Three men charged with trying to sell stolen ‘Hotel California’ notes and lyrics | Smart News

Don Henley and Glenn Frey of the Eagles performing at Madison Square Garden in 2008
Photo by Gary Gershoff/WireImage via Getty Images

Life in the fast lane came back to bite three men charged with trying to sell stolen lyrics to the Eagles Hotel California. Don Henley’s nearly 100 pages of handwritten liner notes for songs including “Hotel California,” “New Kid In Town” and “Life in the Fast Lane” are valued at more than $1 million, according to a statement from the New York District Attorney. Desk.

Glenn Horowitz, Craig Inciardi and Edward Kosinski were charged with fourth-degree conspiracy; other charges included criminal possession of stolen property and obstruction of prosecution. Prosecutors say that in addition to trying to sell the materials, the trio also allegedly engaged in a ‘year-long campaign’ to prevent Henley from buying them back, even after Henley filed police reports and informed the men that the materials had been stolen.

“They made up stories about where the documents came from and their right to possess them so they could profit from them,” Manhattan District Attorney Alvin Bragg said in the statement.

Hotel California is one of the best-selling albums in history, selling over 26 million copies since its release in 1976. Its title track, of the same name, is known for its haunting lyrics that have intrigued generations of listeners. listeners, as well as one of the most iconic guitar solos of his time.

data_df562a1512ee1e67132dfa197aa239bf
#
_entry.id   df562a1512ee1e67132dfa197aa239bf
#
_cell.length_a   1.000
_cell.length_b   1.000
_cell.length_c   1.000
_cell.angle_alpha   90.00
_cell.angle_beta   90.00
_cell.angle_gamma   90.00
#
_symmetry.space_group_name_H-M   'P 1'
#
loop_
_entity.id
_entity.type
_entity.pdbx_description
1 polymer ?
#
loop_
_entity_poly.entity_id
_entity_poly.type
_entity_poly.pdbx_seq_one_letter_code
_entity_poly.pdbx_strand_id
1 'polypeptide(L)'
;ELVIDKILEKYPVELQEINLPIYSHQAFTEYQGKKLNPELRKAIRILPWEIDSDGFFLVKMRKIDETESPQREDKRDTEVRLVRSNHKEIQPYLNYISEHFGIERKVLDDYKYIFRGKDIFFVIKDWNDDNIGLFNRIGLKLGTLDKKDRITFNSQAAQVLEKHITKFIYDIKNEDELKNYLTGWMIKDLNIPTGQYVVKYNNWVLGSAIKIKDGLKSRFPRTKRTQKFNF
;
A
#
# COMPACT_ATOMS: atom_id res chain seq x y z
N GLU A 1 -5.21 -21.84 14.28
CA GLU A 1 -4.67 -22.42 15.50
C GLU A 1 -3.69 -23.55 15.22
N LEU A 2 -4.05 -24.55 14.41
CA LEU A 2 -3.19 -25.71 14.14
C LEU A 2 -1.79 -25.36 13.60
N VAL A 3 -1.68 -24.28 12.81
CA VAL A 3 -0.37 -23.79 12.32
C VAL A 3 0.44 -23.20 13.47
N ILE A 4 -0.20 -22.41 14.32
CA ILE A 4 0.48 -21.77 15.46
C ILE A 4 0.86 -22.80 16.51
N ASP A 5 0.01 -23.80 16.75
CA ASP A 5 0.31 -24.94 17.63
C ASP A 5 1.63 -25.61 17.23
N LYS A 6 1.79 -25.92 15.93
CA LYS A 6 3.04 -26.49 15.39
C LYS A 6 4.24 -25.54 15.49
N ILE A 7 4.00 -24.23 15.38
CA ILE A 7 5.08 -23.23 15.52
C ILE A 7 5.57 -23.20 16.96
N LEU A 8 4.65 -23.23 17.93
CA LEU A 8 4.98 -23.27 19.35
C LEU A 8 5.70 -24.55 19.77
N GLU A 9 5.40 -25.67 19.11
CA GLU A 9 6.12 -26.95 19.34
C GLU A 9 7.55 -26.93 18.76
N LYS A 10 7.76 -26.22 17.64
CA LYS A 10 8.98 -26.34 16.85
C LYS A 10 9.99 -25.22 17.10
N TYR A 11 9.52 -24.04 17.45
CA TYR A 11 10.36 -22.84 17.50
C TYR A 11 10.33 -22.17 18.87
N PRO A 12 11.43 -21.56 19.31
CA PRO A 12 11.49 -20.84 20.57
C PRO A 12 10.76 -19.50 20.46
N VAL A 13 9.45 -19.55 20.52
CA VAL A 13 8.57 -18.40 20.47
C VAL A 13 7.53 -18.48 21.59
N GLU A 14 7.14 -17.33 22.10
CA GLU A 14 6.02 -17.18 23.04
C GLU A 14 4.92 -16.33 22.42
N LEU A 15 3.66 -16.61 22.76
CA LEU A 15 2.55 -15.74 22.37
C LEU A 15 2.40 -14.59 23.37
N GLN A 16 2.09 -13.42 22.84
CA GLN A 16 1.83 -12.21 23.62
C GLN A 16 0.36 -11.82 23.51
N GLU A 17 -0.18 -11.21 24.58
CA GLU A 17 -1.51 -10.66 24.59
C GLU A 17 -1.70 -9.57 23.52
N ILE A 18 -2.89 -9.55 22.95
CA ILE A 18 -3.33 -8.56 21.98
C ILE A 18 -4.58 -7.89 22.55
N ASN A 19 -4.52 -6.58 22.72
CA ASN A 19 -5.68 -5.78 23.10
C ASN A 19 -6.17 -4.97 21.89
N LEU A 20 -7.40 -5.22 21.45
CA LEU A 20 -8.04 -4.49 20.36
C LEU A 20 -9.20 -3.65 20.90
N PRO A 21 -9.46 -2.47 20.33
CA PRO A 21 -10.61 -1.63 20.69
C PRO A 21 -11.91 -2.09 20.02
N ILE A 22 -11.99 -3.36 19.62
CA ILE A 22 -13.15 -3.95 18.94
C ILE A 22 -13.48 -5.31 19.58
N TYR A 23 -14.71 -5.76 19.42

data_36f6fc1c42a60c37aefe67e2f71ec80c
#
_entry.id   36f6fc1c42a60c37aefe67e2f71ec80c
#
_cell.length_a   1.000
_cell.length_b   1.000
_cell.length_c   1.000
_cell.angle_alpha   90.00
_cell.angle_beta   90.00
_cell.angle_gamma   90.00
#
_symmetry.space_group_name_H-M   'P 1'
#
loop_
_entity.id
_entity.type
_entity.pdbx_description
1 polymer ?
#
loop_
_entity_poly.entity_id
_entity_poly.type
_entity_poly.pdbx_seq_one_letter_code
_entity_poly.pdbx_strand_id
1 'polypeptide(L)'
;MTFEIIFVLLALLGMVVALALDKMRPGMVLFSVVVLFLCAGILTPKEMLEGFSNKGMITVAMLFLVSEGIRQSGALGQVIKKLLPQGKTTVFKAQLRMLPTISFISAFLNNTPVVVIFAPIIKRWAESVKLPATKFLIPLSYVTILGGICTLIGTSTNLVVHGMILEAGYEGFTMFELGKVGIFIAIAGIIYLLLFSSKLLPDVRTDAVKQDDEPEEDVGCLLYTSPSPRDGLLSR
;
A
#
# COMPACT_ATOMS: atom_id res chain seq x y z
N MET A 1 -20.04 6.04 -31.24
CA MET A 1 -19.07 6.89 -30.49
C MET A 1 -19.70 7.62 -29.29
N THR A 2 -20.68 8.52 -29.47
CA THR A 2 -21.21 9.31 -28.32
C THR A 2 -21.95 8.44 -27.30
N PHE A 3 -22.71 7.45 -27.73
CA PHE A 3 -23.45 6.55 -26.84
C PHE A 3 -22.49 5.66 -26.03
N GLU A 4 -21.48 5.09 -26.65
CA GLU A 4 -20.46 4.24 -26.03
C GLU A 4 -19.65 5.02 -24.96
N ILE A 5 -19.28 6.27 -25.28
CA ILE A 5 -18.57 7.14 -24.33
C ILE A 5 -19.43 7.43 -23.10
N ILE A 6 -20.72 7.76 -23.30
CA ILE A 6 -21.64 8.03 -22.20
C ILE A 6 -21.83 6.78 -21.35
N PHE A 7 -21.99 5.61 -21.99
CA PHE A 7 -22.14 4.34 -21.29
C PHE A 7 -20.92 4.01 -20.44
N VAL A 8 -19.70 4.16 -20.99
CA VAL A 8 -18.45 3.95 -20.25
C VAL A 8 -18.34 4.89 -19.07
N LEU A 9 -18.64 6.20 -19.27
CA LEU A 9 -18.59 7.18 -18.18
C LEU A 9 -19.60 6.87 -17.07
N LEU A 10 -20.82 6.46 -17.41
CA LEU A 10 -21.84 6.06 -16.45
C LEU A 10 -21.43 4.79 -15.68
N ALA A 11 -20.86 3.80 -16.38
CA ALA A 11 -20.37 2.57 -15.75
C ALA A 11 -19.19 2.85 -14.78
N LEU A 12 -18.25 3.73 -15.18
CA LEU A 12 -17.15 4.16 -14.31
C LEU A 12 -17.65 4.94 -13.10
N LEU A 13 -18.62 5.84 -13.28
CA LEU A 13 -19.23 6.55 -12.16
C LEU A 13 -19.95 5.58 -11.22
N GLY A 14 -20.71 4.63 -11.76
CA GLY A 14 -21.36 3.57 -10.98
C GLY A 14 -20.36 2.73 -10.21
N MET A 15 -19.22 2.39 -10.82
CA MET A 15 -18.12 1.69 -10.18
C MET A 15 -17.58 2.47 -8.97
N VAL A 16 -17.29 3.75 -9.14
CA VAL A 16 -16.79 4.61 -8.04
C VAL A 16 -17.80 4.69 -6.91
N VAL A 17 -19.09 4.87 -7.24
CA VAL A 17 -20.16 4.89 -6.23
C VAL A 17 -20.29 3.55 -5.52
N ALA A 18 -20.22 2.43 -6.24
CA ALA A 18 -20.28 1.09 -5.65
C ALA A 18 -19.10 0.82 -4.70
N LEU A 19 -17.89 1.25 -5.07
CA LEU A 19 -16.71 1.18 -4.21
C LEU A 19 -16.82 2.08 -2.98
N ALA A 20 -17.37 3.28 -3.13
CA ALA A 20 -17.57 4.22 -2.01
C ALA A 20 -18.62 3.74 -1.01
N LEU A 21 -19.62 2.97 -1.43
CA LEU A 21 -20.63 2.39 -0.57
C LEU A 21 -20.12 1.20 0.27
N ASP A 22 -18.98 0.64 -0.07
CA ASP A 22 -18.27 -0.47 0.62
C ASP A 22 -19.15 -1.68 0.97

“It’s not really about California; it’s about America,” Henley told CBS News in 2016. “It’s about the dark underbelly of the American dream.

Prosecutors say the documents were originally stolen in the late 1970s by an unidentified writer who was working on an Eagles biography. This writer sold them to Horowitz, a rare book dealer, in 2005, reports the Washington Postby Maria Luisa Paul. Horowitz then sold them to Kosinski, a rock auctioneer, and Inciardi, a curator at the Rock & Roll Hall of Fame. (The organization has since suspended him, per rolling stoneis Cheyenne Roundtree.)

Inciardi and Kosinski attempted to sell the materials through Christie’s and Sotheby’s auction houses; they also tried to persuade Henley to buy out others.

“Don Henley still wants this back,” reads an email Kosinski allegedly sent to Sotheby’s in 2016, according to CNN’s Sonia Moghe. “Please do not tell any potential bidder that [Henley’s] the lawyers inquire about the lyrics.

In late 2016, the district attorney’s office executed multiple search warrants, seizing documents from Kosinski’s residence and Sotheby’s, the statement said. But the men still tried to avoid prosecution: In a 2017 email, Horowitz suggested using the recent death of Eagles member Glenn Frey to their advantage:[Frey] alas, is dead and identifying him as the source would make that go away once and for all.

According rolling stone, the men risk up to four years in prison. And, in the meantime, Henley will collect the papers.

“These handwritten lyrics are an integral part of the legacy Don Henley has created over his 50-plus-year career,” Henley manager Irving Azoff said in a statement to Billboardis Bill Donahue. “We look forward to the return of Don’s property, so that he and his family can enjoy it and preserve it for posterity.”

Nicholas E. Crittendon